Let’s start at the beginning. A mule is the progeny of a male donkey (a jack) and a female horse (a mare). In contrast, the union of a male horse (a stallion) and a female donkey (a jenny) produces, if anything, a hinny. Because conception is difficult for the female donkey bred to a male horse, there are very few hinnies. Hinnies are slightly more horse-like in appearance than mules, but it is difficult to tell them apart. Like most hybrids, both mules and hinnies are sterile. Since it takes about a month longer to make a donkey than a horse, one might expect a certain degree of superiority on the part of the mule.
…It all starts at birth: Baby mules are just a bit more precocious than other equine creatures. Of course the most obvious physical advantage of the mule is those magnificent ears! It is true that when shown a mule, a donkey and a horse, an artist, poet, or engineer will recognize that the mule’s ears are in better proportion to the head than either the donkey’s or the horse’s. Many horses display a very hostile attitude toward mules. Their hostility may be attributed to “ear-envy.”
Both the mule’s hearing and ability to express emotions are enhanced by those graceful and flexible appendages. Some old-time mountain men believed that the mules’ ears also account for their great sense of balance on narrow mountain trails, and that the long ears serve the same function as the balance pole carried by high-wire acrobats.
A rider who watches his mule’s ears will have otherwise unnoticed wildlife, people and other things of interest pointed out to him. It is said that mules can “see” as much with their ears as with their eyes. And, when a mule’s ears are flopping in rhythm with her gait, it is a sign that the mule feels that all is right in the world. (I have a slight preference for female mules [mollies] and use feminine pronouns when referring to mules.)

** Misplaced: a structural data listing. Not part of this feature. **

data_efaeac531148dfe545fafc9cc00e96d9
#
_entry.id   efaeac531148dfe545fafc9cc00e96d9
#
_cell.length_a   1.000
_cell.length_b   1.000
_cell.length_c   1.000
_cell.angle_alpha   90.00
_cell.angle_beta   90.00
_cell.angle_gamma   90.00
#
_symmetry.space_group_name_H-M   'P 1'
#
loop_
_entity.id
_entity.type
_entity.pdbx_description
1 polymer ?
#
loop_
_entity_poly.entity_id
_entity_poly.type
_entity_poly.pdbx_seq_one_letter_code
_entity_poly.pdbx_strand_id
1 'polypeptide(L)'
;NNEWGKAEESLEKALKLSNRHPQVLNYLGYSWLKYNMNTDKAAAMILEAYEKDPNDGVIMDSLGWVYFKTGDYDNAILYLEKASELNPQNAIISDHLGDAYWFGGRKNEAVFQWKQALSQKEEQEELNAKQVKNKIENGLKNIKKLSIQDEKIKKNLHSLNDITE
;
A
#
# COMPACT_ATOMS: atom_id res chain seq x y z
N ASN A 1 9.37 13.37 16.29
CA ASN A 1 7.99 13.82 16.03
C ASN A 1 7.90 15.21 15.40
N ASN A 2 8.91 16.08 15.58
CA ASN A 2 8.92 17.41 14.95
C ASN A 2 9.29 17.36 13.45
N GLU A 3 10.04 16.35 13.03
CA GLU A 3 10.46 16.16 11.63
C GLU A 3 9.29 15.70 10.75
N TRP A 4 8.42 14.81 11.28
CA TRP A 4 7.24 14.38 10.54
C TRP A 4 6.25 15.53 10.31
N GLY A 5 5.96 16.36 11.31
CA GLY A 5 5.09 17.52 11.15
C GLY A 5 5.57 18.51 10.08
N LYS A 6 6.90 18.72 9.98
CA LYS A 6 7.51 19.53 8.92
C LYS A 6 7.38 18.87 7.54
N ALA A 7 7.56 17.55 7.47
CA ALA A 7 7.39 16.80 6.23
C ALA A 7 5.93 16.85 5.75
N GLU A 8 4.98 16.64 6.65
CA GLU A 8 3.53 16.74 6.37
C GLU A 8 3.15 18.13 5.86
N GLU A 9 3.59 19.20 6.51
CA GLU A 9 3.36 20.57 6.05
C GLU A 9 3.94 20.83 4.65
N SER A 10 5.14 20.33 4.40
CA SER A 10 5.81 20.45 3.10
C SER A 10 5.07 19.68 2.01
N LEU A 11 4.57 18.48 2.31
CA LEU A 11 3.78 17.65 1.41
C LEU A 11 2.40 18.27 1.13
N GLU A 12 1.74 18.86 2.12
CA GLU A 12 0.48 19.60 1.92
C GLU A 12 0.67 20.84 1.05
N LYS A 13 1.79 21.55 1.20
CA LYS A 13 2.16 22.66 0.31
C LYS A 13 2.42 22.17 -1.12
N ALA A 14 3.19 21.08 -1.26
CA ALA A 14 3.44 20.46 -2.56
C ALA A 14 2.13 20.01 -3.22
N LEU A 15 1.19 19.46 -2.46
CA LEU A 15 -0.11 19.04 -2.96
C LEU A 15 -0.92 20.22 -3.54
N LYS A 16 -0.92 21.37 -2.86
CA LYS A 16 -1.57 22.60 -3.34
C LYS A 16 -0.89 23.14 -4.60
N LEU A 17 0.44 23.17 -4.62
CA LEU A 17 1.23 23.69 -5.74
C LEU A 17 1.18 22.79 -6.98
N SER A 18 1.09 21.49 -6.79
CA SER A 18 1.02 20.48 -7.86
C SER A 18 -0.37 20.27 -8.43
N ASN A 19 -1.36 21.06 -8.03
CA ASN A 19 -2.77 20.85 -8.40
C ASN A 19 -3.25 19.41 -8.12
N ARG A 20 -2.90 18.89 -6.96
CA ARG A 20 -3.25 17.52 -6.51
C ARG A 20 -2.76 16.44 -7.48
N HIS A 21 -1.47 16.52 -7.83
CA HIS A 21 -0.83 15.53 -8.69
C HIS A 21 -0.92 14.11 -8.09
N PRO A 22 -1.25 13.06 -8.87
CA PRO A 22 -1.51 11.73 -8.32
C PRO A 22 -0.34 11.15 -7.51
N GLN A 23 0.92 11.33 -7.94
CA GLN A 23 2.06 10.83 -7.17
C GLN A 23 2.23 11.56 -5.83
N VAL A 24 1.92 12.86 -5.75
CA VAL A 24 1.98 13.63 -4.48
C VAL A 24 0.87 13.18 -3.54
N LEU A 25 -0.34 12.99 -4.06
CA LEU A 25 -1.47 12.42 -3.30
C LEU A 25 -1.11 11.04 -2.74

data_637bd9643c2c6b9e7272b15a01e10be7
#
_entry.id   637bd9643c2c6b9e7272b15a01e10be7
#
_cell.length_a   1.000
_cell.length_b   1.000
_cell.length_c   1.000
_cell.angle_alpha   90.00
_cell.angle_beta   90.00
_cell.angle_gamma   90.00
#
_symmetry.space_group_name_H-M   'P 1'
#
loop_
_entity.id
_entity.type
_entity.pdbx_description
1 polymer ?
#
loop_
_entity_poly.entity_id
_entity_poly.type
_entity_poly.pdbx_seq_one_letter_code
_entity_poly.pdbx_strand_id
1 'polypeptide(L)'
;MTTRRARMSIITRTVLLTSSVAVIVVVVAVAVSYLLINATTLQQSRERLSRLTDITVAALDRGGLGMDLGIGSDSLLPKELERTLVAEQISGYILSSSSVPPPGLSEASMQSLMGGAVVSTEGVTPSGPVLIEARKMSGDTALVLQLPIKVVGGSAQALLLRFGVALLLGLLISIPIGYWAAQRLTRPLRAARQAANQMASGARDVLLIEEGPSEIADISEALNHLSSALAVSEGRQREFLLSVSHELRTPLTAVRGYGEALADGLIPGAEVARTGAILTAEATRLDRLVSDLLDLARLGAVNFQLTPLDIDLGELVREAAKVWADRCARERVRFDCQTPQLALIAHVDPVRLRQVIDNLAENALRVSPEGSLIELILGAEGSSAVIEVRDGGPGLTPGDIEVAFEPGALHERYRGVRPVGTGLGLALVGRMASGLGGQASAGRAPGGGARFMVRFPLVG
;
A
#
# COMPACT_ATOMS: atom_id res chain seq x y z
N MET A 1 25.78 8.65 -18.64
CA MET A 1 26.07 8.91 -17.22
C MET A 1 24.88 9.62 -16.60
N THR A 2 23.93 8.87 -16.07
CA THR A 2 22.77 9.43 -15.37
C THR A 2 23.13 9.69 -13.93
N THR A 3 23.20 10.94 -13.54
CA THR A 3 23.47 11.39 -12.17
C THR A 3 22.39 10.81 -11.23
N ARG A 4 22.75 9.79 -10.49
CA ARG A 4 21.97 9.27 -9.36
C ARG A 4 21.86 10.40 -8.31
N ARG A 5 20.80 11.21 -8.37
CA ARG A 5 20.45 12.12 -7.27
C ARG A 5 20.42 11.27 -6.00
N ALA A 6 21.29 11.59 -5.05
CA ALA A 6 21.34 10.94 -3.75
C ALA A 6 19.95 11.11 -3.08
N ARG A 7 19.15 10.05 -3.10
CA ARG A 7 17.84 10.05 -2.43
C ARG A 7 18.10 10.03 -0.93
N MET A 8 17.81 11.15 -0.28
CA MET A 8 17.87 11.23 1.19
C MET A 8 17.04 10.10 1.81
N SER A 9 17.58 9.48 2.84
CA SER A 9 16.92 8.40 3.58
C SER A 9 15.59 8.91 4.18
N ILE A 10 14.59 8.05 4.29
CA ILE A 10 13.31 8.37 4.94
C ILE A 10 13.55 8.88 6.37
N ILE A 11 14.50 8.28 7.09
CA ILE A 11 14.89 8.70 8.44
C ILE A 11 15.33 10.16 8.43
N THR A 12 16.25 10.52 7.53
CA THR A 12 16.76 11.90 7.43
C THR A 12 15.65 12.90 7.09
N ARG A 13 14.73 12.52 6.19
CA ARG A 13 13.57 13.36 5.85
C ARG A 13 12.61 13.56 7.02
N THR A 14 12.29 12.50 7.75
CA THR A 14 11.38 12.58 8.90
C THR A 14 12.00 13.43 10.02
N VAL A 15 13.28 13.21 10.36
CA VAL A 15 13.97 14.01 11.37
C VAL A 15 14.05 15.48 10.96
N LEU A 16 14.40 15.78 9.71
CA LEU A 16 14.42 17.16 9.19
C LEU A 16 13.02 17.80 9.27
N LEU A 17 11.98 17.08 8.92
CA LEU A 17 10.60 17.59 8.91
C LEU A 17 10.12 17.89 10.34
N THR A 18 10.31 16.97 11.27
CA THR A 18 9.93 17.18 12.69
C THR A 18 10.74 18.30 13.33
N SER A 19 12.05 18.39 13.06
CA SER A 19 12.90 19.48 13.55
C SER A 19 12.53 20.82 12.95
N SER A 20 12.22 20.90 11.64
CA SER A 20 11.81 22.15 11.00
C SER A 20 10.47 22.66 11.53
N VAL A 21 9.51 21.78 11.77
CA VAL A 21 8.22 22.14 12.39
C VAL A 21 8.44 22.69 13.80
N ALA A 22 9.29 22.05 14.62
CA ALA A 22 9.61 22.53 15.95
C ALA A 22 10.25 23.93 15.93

Going to the underside of the mule, you will find small, slightly constricted but very hard and durable hooves. One veterinarian compared the composition of mule hooves to ivory, noting that they rarely crack or split. It is often not necessary to put shoes on a mule, and those “bare feet” have great traction.
Speaking of veterinarians, unless you have a crush on yours, this is good news: Mules are much less likely than horses to injure themselves, colic, or contract laminitis, navicular syndrome or ringbone. They have a hefty sense of self-preservation, and rarely go over backward with a rider, run through fences or injure one another by kicking. If a mule gets a leg caught in a barbed-wire fence, she will either figure out how to free herself without injury or will wait stoically and patiently for help. The mule rarely overeats to the point of detriment or drinks too much when overheated. A horse veterinarian once told me that if everyone rode mules she would soon be out of business.
People who do not know much about mules usually ask, “Aren’t they stubborn?” The answer is, “Depends on your definition of stubborn.” If you mean, “Do they have minds of their own and do they think for themselves?” then the answer is yes. If you mean, “Are they unreasonably obstinate?” then the answer for most mules is no.